"We brought in outside speakers every other Tuesday night at the Cloisters for a long time," Arthur continues. "We'd meet informally, then go out to dinner together." The Cloisters sessions petered out about the time that Dr. William Paul, former director of the Office of AIDS Research, left that post to return to intramural NIAID in November 1997. By the time OAR tried to reinstitute the series, the feeling was that a VRC director was so close to being named that renewal ought to be left to him.
"It's a difficult task to encourage people informally into other areas of research," notes Arthur. "Once you see something tangible, like a VRC, it will be a lot easier to do that. I'm encouraged by the approach how we're moving forward."
Franchini, who has been working for 10 years on an HIV vaccine that takes advantage of an avian poxvirus as a vector the work is now in preclinical trials lists what she's learned thus far: "We can't protect people from infection with HIV (through vaccine), but we might be able to control it. Our goal is no longer sterilizing immunity" which, she allows, doesn't exist for any vaccine-treatable disease. "HIV might reside in the host, but it could be controlled. We don't know the long-term effect of low-level viral infection that's a mystery. But we suspect that low viremia (burden of virus in the host) equals a low level of infectivity to naive hosts."
Arthur says scientists have learned that "HIV is very difficult to transmit sexually in humans. On average it takes between 200 and 500 unprotected sexual acts with an HIV-positive person to get a positive transmission. So we may not need that effective a vaccine to stem the tide of the epidemic. But you certainly need some effectiveness."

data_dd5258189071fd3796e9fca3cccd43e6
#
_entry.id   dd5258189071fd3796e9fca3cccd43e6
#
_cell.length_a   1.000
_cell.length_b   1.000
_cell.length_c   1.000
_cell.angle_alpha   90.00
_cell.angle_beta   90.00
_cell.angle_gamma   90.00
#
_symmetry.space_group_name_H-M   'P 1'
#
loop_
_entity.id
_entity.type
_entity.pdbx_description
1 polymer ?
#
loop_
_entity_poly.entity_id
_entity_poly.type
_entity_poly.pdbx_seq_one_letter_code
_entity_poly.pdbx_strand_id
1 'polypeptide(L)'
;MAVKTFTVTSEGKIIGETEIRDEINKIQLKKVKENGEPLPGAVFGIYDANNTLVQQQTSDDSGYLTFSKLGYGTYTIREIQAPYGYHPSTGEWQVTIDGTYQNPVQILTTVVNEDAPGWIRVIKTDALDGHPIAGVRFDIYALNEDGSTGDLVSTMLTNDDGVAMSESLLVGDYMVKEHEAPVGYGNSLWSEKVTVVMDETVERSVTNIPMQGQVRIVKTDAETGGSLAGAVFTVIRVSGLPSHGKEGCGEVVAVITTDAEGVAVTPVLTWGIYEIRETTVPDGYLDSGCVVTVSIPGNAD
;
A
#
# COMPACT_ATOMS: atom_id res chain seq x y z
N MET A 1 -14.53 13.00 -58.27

Reflecting on scientific trends in the past 2 years, he observed, "Scientists become very passionate about their areas of research, and this is how it should be because your passion is what gets things accomplished. We're not all on one horse, trying to ride it to a vaccine."
He said the gp120 vaccine, now in human trials, "probably won't work as a protective vaccine. It generates an ineffective response to primary (HIV) isolates, and offers no substantial neutralization. It also hasn't protected nonhuman primates."
A current hot topic is the "prime-boost strategy," wherein the host is immunized with a viral vector that expresses an HIV envelope protein, which is then boosted with a multimeric protein. No matter what the approach, Arthur cautioned, immunological testing will be a very critical process. "It's very difficult to set those types of experiments up," he said.
Arthur says the "center without walls" concept is still alive and useful (Bldg. 40 isn't expected to open until August 2000). "Dr. Nabel is still encouraging the center without walls. And its not just HIV that is targeted. We need to involve the (Dr. Robert) Chanocks, and (Dr. Robert) Purcells, and Brian Murphys, who have all been successful in moving vaccines into clinical trials. We also need to know more about structural biology, specifically the transmembrane outer surface glycoprotein we need to know this structure. There are some excellent structural biologists at NIH who can help this effort. I think Dr. Nabel will enhance collaborations on campus."
Arthur is already working more closely with NIAID's Dr. Malcolm Martin, with whom he had done some chimpanzee work in the past. For her part, Franchini says she intends to keep working on her vaccine, as well as maintain her collaborative efforts with Drs. Jay Berzofsky and Gene Shearer of NCI and NIAID's Dr. Warren Strober. But, she adds, "if a common motif emerges, I would be happy to participate. I am very open."
Concludes Arthur, "Everyone clearly wants to come up with a vaccine that would be efficacious. I like the idea of a center and a director to really focus on the problem. (Nabel) is fostering a team approach, which is very important."